taken seriously by the authorities.
What has made the Satyam issue even more grave is the involvement
of a highly respected accounting firm like PwC in the whole
affair. Incidentally PwC is already being probed in some other
cases including that of the Global Trust Bank. The Institute
of Chartered Accountants of India is understandably shaken
over the affair which has cast a pall over this entire sector.
But it has also recognised that the auditors of the scam-hit
company have not done their job. If they had, it would not
be possible for Raju to have hidden the fact that the company's
profits of Rs.7,000 crore/70 billion ($1.43 billion) were
non-existent. It is thus high time that SEBI and other regulatory
agencies like the Registrar of Companies investigated accounting
practices not just in Satyam but the whole host of other corporates
that may still be doing "creative accounting" and
thereby defrauding shareholders.
Right now, the new board of directors is struggling to keep
the company afloat and ensure that the thousands of employees
are not thrown out of work. On this aspect, it must be pointed
out that even the number of employees is now being doubted
with some media reports indicating that the head count may
be about 40,000 rather than the 53,000 officially on the rolls.
In any case, the numbers are large and the new board of directors
has brought about a collective sigh of relief with their announcement
that salaries will be paid on time.
It is to the credit of the new board that they are trying
to act as swiftly as possible while allaying the fears of
the employees. Boston Consulting Group has been brought in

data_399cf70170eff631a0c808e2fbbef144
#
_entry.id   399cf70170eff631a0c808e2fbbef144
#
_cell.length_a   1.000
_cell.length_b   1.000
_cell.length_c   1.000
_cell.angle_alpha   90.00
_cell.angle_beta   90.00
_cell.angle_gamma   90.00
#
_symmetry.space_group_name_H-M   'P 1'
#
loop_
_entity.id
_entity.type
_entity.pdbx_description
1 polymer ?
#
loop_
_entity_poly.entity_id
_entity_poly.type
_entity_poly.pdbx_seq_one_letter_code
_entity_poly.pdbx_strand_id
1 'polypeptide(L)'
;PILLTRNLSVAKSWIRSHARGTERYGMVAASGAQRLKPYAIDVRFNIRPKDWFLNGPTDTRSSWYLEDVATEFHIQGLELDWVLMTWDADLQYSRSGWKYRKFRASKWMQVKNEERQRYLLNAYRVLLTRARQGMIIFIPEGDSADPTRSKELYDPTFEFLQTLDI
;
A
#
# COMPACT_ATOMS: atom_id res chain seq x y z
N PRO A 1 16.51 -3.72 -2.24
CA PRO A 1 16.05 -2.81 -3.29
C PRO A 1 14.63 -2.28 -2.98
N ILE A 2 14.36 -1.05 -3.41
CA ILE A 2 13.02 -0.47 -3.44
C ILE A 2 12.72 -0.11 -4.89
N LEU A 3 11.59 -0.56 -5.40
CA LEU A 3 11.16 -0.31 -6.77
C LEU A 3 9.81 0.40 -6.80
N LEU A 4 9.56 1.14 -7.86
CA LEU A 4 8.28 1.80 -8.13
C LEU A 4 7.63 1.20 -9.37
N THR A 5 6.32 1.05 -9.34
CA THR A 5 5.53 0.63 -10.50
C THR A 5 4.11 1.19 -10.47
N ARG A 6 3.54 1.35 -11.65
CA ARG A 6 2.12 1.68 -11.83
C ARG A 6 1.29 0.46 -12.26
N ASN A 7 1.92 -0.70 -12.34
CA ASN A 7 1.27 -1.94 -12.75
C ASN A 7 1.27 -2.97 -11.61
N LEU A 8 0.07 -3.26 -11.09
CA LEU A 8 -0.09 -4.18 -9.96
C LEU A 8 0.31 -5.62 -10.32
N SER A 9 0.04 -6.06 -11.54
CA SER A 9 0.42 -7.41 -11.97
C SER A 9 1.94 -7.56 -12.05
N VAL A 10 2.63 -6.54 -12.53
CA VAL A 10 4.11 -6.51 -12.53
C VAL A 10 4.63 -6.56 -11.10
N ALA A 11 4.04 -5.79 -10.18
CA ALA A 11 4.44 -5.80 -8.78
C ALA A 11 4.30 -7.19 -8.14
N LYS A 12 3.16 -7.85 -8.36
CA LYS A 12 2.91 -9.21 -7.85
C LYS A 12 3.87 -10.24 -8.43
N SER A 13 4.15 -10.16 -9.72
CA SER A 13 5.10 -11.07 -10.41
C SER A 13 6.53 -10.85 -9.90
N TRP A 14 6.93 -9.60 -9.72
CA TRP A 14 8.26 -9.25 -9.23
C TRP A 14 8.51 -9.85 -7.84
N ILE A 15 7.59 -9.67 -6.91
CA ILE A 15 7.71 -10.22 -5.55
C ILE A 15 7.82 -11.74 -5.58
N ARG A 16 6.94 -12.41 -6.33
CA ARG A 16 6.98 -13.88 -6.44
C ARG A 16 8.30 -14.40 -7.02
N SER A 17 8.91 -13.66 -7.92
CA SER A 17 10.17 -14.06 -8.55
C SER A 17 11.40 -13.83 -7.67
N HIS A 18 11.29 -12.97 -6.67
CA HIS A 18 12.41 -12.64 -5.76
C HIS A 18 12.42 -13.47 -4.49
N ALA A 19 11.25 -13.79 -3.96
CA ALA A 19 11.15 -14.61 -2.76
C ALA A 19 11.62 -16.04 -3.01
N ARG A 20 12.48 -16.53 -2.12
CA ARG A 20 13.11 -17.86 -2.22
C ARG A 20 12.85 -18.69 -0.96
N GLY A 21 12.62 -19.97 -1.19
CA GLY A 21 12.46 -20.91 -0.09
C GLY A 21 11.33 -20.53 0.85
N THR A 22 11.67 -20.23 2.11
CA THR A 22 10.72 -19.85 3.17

as a management adviser which is likely to give some support
to the new directors who have a gigantic task on their hands.
Apart from dealing with employees, they also have to give
a comfort level to the many customers who have decided to
retain their loyalty to the firm. Simultaneously, they are
evaluating prospects of selling off the company to the several
While the future of Satyam and its employees hang in the balance,
the larger question of the credibility of the IT sector is
creating unease among most of the key players. Infosys, for
instance, is trying to highlight greater transparency by providing
details of its bank deposits to its directors. There is a
growing apprehension that the spotless reputation of such
corporates will be affected by the Satyam scam. Their fears
are to some extent justified as both domestic and foreign
customers are bound to view the Indian IT sector with some
suspicion after the Satyam scandal.
A tremendous initiative to highlight the high standards of
corporate governance in this sector will be needed. Indian
industry as a whole now needs to introspect and ensure that
the levels of corporate governance are raised dramatically
so that more such scandals do not smear its name in future.
In addition, regulators like SEBI and the Registrar of Companies
are not blameless and need to act more aggressively against
all kinds of manipulation that is even now continuing in many
segments of the corporate world in this country.
(29.1.2009-Sushma Ramachandran is an economic and corporate
analyst. She can be reached at firstname.lastname@example.org)